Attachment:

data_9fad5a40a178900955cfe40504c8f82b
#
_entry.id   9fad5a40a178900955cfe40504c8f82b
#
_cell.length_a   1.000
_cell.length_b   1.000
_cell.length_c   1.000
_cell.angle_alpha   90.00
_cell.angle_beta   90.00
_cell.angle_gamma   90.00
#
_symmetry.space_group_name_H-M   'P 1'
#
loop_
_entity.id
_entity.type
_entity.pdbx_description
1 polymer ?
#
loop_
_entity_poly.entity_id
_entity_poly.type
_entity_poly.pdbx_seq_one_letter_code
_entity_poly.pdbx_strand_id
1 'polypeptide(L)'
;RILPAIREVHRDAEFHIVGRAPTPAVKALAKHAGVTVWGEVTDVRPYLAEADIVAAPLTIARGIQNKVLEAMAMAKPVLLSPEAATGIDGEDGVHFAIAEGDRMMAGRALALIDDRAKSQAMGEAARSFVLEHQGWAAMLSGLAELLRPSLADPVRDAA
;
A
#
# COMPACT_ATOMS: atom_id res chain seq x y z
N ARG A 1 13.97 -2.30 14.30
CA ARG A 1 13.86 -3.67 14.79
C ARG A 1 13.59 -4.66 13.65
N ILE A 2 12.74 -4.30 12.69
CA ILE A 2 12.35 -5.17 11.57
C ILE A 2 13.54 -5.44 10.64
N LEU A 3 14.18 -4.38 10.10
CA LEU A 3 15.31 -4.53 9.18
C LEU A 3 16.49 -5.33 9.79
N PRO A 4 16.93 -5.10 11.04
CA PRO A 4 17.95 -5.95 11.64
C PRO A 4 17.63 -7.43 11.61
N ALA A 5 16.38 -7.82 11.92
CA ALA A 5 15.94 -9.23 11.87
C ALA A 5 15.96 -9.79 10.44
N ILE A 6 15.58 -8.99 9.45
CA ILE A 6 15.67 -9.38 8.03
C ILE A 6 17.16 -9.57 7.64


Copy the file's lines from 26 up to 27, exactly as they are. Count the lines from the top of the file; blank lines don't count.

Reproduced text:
;RILPAIREVHRDAEFHIVGRAPTPAVKALAKHAGVTVWGEVTDVRPYLAEADIVAAPLTIARGIQNKVLEAMAMAKPVLLSPEAATGIDGEDGVHFAIAEGDRMMAGRALALIDDRAKSQAMGEAARSFVLEHQGWAAMLSGLAELLRPSLADPVRDAA
;